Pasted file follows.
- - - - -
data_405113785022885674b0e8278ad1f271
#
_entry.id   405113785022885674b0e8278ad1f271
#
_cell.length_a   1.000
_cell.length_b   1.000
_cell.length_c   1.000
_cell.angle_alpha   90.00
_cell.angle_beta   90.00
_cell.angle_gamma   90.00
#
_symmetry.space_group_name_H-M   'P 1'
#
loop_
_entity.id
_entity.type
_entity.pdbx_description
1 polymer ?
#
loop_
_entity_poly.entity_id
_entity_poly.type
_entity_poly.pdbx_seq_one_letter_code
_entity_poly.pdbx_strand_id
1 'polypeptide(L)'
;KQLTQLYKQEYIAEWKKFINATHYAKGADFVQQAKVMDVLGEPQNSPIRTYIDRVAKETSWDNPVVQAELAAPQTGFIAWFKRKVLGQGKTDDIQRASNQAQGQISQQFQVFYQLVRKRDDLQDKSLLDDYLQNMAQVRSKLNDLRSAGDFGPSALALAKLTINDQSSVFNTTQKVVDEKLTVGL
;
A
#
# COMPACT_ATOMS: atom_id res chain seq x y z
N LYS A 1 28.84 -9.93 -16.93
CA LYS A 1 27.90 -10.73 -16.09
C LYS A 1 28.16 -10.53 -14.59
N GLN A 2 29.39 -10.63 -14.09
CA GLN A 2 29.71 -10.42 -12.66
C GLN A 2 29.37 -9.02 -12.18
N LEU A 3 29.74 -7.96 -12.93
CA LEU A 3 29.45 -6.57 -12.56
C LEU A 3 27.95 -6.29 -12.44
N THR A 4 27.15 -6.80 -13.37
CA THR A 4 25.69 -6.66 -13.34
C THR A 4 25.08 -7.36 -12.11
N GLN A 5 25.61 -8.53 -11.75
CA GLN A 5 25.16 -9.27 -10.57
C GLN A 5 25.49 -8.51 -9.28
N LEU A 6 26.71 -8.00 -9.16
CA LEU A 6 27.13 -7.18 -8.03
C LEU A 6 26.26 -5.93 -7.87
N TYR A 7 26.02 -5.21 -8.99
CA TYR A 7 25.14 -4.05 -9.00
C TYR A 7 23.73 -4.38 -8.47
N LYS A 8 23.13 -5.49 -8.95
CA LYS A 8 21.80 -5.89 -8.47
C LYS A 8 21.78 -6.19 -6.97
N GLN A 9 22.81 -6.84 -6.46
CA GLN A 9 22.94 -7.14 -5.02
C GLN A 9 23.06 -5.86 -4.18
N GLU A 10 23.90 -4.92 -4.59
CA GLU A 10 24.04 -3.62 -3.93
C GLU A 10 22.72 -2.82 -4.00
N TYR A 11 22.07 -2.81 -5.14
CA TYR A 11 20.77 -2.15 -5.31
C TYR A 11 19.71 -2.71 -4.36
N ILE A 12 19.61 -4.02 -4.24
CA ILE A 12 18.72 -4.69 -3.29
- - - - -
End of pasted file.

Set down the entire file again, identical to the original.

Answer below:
data_405113785022885674b0e8278ad1f271
#
_entry.id   405113785022885674b0e8278ad1f271
#
_cell.length_a   1.000
_cell.length_b   1.000
_cell.length_c   1.000
_cell.angle_alpha   90.00
_cell.angle_beta   90.00
_cell.angle_gamma   90.00
#
_symmetry.space_group_name_H-M   'P 1'
#
loop_
_entity.id
_entity.type
_entity.pdbx_description
1 polymer ?
#
loop_
_entity_poly.entity_id
_entity_poly.type
_entity_poly.pdbx_seq_one_letter_code
_entity_poly.pdbx_strand_id
1 'polypeptide(L)'
;KQLTQLYKQEYIAEWKKFINATHYAKGADFVQQAKVMDVLGEPQNSPIRTYIDRVAKETSWDNPVVQAELAAPQTGFIAWFKRKVLGQGKTDDIQRASNQAQGQISQQFQVFYQLVRKRDDLQDKSLLDDYLQNMAQVRSKLNDLRSAGDFGPSALALAKLTINDQSSVFNTTQKVVDEKLTVGL
;
A
#
# COMPACT_ATOMS: atom_id res chain seq x y z
N LYS A 1 28.84 -9.93 -16.93
CA LYS A 1 27.90 -10.73 -16.09
C LYS A 1 28.16 -10.53 -14.59
N GLN A 2 29.39 -10.63 -14.09
CA GLN A 2 29.71 -10.42 -12.66
C GLN A 2 29.37 -9.02 -12.18
N LEU A 3 29.74 -7.96 -12.93
CA LEU A 3 29.45 -6.57 -12.56
C LEU A 3 27.95 -6.29 -12.44
N THR A 4 27.15 -6.80 -13.37
CA THR A 4 25.69 -6.66 -13.34
C THR A 4 25.08 -7.36 -12.11
N GLN A 5 25.61 -8.53 -11.75
CA GLN A 5 25.16 -9.27 -10.57
C GLN A 5 25.49 -8.51 -9.28
N LEU A 6 26.71 -8.00 -9.16
CA LEU A 6 27.13 -7.18 -8.03
C LEU A 6 26.26 -5.93 -7.87
N TYR A 7 26.02 -5.21 -8.99
CA TYR A 7 25.14 -4.05 -9.00
C TYR A 7 23.73 -4.38 -8.47
N LYS A 8 23.13 -5.49 -8.95
CA LYS A 8 21.80 -5.89 -8.47
C LYS A 8 21.78 -6.19 -6.97
N GLN A 9 22.81 -6.84 -6.46
CA GLN A 9 22.94 -7.14 -5.02
C GLN A 9 23.06 -5.86 -4.18
N GLU A 10 23.90 -4.92 -4.59
CA GLU A 10 24.04 -3.62 -3.93
C GLU A 10 22.72 -2.82 -4.00
N TYR A 11 22.07 -2.81 -5.14
CA TYR A 11 20.77 -2.15 -5.31
C TYR A 11 19.71 -2.71 -4.36
N ILE A 12 19.61 -4.02 -4.24
CA ILE A 12 18.72 -4.69 -3.29